Rutgers researcher Ubydul Haque co-creates a tool to help identify outbreaks and prioritize virus control efforts. Haque is a principal faculty member of Rutgers Global Health Institute.
Wilfred Ngwa develops technologies that integrate with radiation therapy to improve cancer treatment. He also chairs the Lancet Oncology commission on cancer in sub-Saharan Africa and advises the Biden Administration. He will be a professor of global health and radiation oncology.
A core faculty member of Rutgers Global Health Institute, Rivera explores the roles of culture, community, and communication in public health. For her work related to cancer health disparities in Latino communities, she developed a qualitative research method to study how individuals use social media.
Ubydul Haque conducts data-based research for predicting locations of infectious disease outbreaks and examining climate-related health hazards. He will be an assistant professor of global health with a joint appointment at Rutgers School of Public Health.
A Rutgers University–Newark sociologist has been awarded a $1.9 million grant to evaluate the effects of pandemic eviction-prevention policies on individual and community mortality.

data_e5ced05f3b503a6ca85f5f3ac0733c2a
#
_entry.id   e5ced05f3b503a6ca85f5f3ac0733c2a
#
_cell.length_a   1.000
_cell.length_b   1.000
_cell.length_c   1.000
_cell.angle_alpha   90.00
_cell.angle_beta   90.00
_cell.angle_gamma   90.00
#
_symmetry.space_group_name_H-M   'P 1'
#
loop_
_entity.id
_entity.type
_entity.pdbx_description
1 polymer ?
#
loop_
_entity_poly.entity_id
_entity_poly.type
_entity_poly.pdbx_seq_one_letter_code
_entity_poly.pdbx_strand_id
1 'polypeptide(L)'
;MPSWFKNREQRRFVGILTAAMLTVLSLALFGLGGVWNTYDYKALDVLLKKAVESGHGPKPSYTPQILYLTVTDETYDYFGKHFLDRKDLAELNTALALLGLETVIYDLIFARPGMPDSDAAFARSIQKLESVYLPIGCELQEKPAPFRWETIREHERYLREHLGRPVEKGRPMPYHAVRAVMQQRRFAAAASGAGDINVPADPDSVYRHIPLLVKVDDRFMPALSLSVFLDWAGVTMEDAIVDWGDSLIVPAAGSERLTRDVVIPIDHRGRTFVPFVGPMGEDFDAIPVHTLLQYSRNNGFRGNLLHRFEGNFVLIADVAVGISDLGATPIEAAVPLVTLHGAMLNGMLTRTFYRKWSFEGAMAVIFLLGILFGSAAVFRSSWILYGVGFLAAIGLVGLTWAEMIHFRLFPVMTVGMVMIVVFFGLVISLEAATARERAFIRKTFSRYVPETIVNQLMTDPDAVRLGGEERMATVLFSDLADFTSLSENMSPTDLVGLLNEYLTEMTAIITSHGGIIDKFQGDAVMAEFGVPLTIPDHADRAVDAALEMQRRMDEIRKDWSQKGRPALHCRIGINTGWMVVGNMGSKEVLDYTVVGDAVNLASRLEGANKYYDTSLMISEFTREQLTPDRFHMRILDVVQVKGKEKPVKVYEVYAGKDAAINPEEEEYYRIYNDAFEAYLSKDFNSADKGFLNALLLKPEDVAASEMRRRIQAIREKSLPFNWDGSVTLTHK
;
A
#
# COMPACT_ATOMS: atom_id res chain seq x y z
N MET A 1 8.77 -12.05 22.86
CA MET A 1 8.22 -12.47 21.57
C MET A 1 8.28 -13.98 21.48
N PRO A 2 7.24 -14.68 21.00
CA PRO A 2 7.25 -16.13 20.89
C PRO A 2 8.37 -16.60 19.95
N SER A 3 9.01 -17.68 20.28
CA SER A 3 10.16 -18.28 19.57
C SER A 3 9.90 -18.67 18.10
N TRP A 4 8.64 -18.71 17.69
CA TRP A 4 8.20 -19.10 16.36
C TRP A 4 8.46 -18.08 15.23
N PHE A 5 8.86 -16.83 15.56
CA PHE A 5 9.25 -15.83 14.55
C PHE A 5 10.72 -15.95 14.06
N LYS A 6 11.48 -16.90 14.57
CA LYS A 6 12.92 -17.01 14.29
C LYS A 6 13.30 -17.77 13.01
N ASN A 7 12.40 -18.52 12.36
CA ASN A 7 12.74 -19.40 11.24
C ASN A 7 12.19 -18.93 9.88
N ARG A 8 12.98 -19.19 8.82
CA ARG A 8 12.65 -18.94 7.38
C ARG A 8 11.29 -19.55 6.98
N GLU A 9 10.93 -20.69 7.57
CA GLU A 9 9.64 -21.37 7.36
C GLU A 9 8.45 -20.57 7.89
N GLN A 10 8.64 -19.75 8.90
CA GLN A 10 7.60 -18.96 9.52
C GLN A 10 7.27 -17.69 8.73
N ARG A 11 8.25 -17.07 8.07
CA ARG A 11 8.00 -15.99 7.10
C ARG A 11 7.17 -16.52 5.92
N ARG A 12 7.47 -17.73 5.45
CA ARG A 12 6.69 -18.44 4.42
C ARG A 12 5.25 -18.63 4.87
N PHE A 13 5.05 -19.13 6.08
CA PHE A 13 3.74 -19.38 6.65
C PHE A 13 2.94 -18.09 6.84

Herrera is a research scientist who studies epidemic viruses and infectious diseases, with a focus on developing diagnostic and therapeutic tools to improve disease outbreak preparedness and response. He is an assistant professor of global health at Rutgers Global Health Institute with joint appointments at Robert Wood Johnson Medical School.
Gwenyth Lee’s research explores the compounding impacts of multiple early-life exposures on child development in low- and middle-income countries. She arrived at Rutgers Global Health Institute in September.
When it comes to global health, there is no off season. This summer, Rutgers faculty, students, and staff have been involved in diverse projects that address health inequities, both in the U.S. and internationally.
Socially disadvantaged children and those from minority backgrounds are less likely to receive services before 36 months of age, a Rutgers study finds.
Understanding the characteristics of the people who use the law is important because it raises questions about whether this end-of-life option is broadly and equitably available, says Rutgers researcher Elissa Kozlov.